BY THE NUMBERS
* 3,500 - Employees at VW plant
* $2.24 billion - VW investment in Chattanooga the past decade
* 3 - Vehicles made in Chattanooga with Passat, 7-seat Atlas SUV, 5-seat Atlas (later this year)
DETROIT — Chattanooga will take center stage at the auto show here Monday with the unveiling of the newest Volkswagen Passat sedan and the potential for electric vehicle production in the city.
VW's redesigned Passat, its biggest makeover since assembly started in Chattanooga in 2011, will show the automaker's commitment to tap the sedan market even as some companies shift from making cars in favor of more SUVs and trucks.
The departure by some carmakers opens the door for more Passat sedan sales, said Matt DeLorenzo, Kelley Blue Book's senior managing editor.
"With fewer competitors in the [sedan] market, it pencils out for Volkswagen to stay put," he said.
Even more key for VW is the massive investment the German automaker is making in electric vehicle production.
Worldwide, the company expects to invest about $50 billion in electric vehicles over the next five years, including in North America, with Chattanooga seen as "a natural fit" for production, the automaker said last year.
"That's their long-range bet," said DeLorenzo about VW's overall electric vehicle plans. North American assembly of electric vehicles is expected to help account for planned global production capacity of 1 million battery-powered vehicles by 2025, according to VW.
Tennessee Gov. Bill Haslam told the Times Free Press last month the state is "in the middle of serious conversations" with Volkswagen about the carmaker expanding production in Chattanooga.
"Volkswagen is going to build an electric vehicle. We're hoping and encouraging them to build that vehicle right here," Haslam said.
VW already employs about 3,500 people in the city, and Chattanooga Mayor Andy Berke said Volkswagen is "a big part" of the area's economy. He noted that VW is important not just because it's here, but also due to the variety of companies that are part of the automaker's supplier base.
"Gestamp is one of our biggest employers now," Berke said about the Spanish company that supplies parts to VW's Chattanooga plant and other automakers in the region with nearly 800 workers at three sites in Hamilton County. "That's a big piece that Volkswagen brings to the community."
In addition to the new Passat made in Chattanooga, VW already plans production of a five-seat sport utility vehicle later this year based off of the seven-seat Atlas SUV, which it began assembling in 2017.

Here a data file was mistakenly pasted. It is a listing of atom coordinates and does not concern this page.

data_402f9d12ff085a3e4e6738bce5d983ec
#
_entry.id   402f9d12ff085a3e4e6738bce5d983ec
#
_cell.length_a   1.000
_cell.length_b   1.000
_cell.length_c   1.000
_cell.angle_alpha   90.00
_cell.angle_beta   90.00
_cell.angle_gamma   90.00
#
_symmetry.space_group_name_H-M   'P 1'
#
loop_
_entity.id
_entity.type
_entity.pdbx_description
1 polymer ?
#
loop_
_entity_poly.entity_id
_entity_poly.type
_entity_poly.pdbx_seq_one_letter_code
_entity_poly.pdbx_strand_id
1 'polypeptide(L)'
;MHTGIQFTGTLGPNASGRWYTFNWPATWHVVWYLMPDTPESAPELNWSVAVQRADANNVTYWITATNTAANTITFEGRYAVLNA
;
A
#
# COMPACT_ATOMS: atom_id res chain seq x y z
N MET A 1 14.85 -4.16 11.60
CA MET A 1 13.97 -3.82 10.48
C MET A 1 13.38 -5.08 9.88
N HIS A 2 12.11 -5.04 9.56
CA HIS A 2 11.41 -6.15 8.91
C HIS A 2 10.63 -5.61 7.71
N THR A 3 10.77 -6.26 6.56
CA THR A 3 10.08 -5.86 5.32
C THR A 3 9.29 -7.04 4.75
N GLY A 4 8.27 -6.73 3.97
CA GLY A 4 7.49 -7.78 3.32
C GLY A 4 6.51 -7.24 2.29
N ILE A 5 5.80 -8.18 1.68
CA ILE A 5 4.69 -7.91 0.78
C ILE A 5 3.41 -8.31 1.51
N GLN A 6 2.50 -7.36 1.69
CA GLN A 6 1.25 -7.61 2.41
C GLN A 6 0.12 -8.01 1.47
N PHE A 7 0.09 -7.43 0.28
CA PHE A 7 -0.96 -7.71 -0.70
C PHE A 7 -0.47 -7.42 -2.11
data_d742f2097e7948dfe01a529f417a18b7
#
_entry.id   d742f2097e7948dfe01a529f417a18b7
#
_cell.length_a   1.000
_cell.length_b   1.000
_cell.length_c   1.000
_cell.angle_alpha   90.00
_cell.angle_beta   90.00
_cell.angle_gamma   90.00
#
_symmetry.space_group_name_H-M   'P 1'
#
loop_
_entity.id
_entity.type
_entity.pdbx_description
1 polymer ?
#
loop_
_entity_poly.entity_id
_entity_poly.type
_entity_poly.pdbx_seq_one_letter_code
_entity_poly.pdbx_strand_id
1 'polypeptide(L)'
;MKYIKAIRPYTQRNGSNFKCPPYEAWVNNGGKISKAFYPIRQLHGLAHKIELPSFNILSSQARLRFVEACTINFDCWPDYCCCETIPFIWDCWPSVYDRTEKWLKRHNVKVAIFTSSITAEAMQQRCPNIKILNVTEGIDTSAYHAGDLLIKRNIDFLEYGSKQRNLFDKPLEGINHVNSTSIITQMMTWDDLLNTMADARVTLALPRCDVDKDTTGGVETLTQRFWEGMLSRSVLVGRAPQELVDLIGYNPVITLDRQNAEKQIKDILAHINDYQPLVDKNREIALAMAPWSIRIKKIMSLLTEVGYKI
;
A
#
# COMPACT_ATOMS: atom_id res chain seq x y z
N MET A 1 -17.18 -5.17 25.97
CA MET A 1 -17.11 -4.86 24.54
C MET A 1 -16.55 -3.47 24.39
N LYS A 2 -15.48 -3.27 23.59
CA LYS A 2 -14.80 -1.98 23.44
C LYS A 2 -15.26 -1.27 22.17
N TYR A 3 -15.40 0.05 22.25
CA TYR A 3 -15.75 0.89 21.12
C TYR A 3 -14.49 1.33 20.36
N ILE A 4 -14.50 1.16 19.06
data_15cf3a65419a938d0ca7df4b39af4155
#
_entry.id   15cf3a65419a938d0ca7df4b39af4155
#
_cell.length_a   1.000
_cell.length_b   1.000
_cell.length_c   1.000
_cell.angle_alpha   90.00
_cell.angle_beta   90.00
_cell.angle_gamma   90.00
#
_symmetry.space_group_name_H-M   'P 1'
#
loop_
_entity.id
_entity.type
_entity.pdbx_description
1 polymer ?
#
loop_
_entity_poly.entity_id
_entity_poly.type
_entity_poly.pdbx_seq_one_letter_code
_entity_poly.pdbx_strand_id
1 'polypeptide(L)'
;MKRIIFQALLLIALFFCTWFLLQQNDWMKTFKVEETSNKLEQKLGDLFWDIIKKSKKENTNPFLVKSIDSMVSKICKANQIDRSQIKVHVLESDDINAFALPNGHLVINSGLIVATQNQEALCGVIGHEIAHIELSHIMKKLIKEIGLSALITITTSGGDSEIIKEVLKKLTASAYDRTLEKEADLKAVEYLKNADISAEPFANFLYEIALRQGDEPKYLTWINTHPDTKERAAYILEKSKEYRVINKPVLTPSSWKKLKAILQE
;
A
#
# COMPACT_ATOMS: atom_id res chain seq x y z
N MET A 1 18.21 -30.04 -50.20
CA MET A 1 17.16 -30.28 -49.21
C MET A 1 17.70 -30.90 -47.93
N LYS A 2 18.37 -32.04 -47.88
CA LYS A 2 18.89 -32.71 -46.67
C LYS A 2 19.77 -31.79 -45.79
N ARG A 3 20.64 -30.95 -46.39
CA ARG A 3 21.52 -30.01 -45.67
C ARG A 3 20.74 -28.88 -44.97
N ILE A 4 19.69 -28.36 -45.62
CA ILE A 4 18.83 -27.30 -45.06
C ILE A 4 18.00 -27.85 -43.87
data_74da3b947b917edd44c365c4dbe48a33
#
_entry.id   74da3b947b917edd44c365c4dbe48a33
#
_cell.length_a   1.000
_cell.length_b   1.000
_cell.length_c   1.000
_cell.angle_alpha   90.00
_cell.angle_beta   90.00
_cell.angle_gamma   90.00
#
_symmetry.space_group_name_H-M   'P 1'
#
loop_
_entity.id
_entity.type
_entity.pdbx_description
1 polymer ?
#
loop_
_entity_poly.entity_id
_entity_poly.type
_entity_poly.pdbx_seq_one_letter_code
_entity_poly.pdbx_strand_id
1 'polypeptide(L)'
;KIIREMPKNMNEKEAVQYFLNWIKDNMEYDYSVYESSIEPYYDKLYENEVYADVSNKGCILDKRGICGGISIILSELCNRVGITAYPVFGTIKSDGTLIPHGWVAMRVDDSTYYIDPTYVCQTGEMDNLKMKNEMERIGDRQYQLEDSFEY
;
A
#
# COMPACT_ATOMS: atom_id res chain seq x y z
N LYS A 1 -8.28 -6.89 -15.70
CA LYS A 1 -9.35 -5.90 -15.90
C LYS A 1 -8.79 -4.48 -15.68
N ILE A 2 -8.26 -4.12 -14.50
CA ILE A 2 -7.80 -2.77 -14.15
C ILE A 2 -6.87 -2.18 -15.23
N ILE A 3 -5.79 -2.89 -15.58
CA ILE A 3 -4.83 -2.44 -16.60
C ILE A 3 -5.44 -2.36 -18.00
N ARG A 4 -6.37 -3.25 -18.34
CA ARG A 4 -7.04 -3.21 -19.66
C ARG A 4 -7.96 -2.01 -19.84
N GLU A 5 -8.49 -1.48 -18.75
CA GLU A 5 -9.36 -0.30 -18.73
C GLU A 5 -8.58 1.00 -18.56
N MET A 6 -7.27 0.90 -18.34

DeLorenzo said as sedan sales slow, those of SUVs continue to ramp up — not only in volume and model count but automakers are looking at different ways of "slicing and dicing the segment."
New, sportier SUVs with just two rows of seats and V-6 engines are appearing, such as the five-seat Atlas and others, he said.
"That's sort of the next big thing," DeLorenzo said.
For many years, a dominant body style among vehicles was the coupe, then minivans became popular and now it's crossovers and SUVs, he said.
"Things keep evolving and changing," DeLorenzo said.
Jessica Caldwell, an analyst for the online auto researcher Edmunds, said the Atlas five-seater is "a promising vehicle" for VW.
"It's more of the sweet spot" in the marketplace, she said.
Caldwell said VW has been late to the SUV game and its vehicles don't have the same name cachet as the Ford Explorer, for example.
But, she said, the Atlas is "certainly something they have to do with the change in the market dynamics."
Passat sales have fallen while buyers turn to SUVs and trucks. Despite a 32 percent drop in sales of the Passat last year to 41,401 units, the car market in the U.S. is still massive with about 4 million sold annually, DeLorenzo said.
"The volume is still fairly significant," he said.
As VW and its suppliers grow in Chattanooga, one key for the businesses is finding more qualified workers.
Berke said the city has started an Office of Workforce Development to help all employers and connect them with high-quality workers.
"The school system plays a huge role in that, the community college, UTC," he said.
Berke said work force pressures aren't all bad because the employers need to pay more and wages rise for workers.
"That's what we've seen in our city," the mayor said. "In my mind, while having trouble finding good employees is definitely a problem, the positive side is that employers pay more. We want employers to come here and grow and have a high quality workforce. That means people can earn more."
Contact Mike Pare at firstname.lastname@example.org or 423-757-6318. Follow him on Twitter @MikePareTFP.